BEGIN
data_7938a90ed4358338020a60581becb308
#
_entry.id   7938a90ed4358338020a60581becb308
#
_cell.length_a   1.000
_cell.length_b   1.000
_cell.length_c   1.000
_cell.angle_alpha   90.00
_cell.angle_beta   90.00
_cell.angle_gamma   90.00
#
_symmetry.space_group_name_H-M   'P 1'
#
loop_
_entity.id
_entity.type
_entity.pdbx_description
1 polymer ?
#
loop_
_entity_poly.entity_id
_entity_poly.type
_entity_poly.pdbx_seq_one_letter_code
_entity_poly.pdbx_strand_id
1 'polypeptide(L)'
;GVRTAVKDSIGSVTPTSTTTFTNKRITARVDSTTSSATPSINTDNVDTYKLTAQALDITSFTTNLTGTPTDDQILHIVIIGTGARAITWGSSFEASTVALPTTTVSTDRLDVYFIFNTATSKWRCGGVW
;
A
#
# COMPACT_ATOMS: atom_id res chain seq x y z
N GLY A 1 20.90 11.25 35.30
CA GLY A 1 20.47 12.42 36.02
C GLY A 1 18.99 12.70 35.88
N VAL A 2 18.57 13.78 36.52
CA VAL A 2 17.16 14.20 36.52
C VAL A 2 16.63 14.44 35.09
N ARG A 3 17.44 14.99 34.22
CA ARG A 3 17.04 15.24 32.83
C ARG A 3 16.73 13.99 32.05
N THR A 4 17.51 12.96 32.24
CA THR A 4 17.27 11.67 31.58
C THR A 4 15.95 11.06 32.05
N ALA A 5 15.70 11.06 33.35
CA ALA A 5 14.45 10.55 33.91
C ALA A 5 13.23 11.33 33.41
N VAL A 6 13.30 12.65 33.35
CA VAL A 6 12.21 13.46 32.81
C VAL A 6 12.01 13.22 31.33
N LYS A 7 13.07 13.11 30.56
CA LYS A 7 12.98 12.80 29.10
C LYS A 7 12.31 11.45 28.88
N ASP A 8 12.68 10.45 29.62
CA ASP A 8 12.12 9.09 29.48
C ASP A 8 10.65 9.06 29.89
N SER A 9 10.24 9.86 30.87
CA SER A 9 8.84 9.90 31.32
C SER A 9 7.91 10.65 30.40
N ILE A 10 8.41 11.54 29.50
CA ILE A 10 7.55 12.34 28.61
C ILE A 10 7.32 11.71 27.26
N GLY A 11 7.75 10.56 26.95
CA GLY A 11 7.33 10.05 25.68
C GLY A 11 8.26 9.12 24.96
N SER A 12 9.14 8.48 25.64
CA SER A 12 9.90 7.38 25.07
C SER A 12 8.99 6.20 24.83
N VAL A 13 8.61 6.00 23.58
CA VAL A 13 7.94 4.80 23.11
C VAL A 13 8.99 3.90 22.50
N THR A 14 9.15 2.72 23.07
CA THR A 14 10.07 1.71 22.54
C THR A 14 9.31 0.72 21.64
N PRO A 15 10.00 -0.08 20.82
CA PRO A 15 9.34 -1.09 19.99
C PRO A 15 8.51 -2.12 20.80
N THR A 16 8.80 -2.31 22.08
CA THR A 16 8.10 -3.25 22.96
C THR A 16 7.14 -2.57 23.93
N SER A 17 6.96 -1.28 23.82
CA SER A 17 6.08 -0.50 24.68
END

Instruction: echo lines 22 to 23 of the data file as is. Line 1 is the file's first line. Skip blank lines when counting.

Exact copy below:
_entity_poly.type
_entity_poly.pdbx_seq_one_letter_code